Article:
The 2022 Yankees ended their season losing to the Houston Astros…again. You know, like they always have been doing for what seems like forever. Players getting injured happens to everyone, but for some reason it always seems magnified when it’s for the Yankees. Michael King, who was a huge part of the bullpen in 2022, had his season cut short. It feels like Benintendi and Montas got hurt a week after they were added to the roster. DJ, Carpenter, Marinaccio, Effros, and the list goes on of guys who got hurt late in the season when we were gearing up for the playoffs.

Then there is the manager, Aaron Boone, who seems like the most plain manager a team could have, trying to say the right thing and following exactly what the front office wants him to do. Honestly, Boone at times feels like a puppet rather than a manager.

Then there’s John’s favorite person in the Yankees organization, Brian Cashman. Brian Cashman, to me, is the okayest GM a team could have. Doesn’t make outright bad moves, but he doesn’t necessarily make moves that are really going to move the needle. I feel like Cashman was that kid in school who was smart enough to always to get Cs to keep his parents off his back. You know, the kind of guy who wouldn’t really do a lot of homework or pay attention in class, but always tested well enough to maintain his grade.

A moment that really summed up the 2022 Red Sox was Christian Arroyo trying to field a fly ball against the Yankees and yelling “I can’t see the ball” in a very panicked state. My Red Sox friends would tell you that this season was a swift kick to the groin. Before the season started, I don’t think many people really expected a whole lot out of the Sox. Even with a low expectation, and the Red Sox performing……how do I say it politely….absolutely horridly, Red Sox fans could not have a fun time in 2022. They got off to a crap start, they started to turn it around, and then decided to poop in their big boy pants.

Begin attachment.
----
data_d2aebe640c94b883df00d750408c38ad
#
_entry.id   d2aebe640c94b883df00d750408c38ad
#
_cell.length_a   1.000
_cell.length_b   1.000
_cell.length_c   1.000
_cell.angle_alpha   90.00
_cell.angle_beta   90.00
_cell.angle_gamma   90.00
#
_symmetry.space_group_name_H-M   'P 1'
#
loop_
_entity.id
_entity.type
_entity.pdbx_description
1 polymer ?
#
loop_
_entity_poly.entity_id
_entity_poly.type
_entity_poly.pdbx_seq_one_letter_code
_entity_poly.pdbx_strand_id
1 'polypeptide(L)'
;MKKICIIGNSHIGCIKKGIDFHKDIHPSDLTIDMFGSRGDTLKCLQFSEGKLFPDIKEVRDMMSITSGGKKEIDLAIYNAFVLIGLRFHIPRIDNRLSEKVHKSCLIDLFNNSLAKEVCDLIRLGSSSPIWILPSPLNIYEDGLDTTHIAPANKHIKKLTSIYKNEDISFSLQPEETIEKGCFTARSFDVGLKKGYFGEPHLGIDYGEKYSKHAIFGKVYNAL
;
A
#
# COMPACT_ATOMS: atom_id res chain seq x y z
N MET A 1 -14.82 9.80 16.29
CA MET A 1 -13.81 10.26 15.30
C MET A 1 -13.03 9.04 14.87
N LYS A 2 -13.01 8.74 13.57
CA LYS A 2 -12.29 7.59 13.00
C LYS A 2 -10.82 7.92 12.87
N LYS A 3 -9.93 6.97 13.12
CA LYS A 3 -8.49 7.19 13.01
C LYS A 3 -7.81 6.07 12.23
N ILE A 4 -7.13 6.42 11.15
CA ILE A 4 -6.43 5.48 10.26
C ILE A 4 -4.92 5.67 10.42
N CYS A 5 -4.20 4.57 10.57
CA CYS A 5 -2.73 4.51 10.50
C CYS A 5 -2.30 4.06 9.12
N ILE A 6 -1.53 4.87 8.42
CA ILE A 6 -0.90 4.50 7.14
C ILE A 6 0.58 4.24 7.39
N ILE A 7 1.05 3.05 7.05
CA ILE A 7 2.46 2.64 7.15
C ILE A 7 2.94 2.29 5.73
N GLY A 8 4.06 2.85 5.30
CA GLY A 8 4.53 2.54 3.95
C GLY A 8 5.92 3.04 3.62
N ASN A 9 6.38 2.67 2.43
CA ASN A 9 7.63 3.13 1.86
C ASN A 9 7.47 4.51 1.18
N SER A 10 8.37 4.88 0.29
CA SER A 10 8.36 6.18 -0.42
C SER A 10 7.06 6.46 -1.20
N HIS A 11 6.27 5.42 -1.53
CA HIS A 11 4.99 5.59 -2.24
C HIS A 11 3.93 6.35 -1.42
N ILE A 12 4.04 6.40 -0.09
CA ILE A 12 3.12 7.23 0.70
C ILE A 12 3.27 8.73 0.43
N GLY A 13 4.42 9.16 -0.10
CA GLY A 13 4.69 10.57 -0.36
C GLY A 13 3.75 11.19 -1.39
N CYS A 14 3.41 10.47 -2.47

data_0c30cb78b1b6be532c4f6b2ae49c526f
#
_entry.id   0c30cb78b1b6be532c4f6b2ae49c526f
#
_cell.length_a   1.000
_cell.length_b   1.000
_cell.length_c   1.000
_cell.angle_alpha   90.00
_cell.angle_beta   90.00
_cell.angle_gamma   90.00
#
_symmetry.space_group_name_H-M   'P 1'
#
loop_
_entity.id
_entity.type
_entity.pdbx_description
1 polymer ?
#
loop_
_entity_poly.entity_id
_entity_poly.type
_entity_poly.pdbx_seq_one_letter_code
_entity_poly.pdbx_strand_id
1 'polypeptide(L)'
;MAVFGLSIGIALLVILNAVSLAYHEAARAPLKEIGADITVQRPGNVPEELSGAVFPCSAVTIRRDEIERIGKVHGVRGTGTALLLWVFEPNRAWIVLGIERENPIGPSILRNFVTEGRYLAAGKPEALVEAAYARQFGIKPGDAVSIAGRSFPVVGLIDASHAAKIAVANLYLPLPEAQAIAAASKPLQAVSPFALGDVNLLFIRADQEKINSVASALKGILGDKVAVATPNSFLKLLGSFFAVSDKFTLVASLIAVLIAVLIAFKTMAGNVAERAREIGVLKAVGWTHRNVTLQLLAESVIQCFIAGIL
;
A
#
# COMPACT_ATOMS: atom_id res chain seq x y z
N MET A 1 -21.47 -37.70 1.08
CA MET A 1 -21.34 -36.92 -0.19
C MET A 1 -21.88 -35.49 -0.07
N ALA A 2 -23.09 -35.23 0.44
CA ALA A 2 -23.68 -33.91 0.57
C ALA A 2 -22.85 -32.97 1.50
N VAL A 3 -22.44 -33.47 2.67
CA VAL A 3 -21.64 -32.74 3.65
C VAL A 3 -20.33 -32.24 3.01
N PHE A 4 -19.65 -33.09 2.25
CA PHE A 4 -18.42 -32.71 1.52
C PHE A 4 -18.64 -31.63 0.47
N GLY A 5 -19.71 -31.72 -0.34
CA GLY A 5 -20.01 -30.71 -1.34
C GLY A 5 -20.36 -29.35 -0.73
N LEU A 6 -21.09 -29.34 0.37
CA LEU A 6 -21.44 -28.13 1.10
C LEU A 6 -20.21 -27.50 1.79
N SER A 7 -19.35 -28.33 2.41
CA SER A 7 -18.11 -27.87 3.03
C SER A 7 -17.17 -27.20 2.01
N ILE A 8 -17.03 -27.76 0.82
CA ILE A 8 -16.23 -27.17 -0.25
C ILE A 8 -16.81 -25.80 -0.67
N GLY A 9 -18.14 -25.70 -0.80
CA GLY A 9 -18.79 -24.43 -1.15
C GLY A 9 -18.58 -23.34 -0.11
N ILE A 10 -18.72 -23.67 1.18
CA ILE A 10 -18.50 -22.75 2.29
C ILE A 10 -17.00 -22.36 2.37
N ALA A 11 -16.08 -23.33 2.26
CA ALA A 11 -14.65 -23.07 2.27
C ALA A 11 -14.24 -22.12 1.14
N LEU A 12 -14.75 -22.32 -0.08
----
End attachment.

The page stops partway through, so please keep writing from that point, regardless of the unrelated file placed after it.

The roster was obliterated with injuries and underwhelming performances. At the end of the year, the roster looked like someone just drew names out of a hat. Needless to say the Red Sox fan base is looking for a better 2023 campaign. As Doug said, “the Red Sox can’t even f*&! it up right!” 

So if you made it this far, there is probably something that you’re ready to punch a hole in the wall for that your team didn’t do right. All things considered, would you say you had a fun time this season? Is the time, money, and emotion you invest in your team each season worth it to you regardless of the team’s final place in the standings? Or is your sports happiness tied directly to the level of winning your team enjoys? Win or lose, is the juice worth the squeeze to you? 

Personally, I found that the 2022 New York Yankees’ season was super fun. It may have been the most fun season I’ve had to date, and yes, that includes the times when they were winning the World Series. We got to see a player have a historic year, I got to talk baseball with a lot of different people and got to be part of the Bleach Brawls crew. Cheers.

Until next time,

Your Boy, Barnes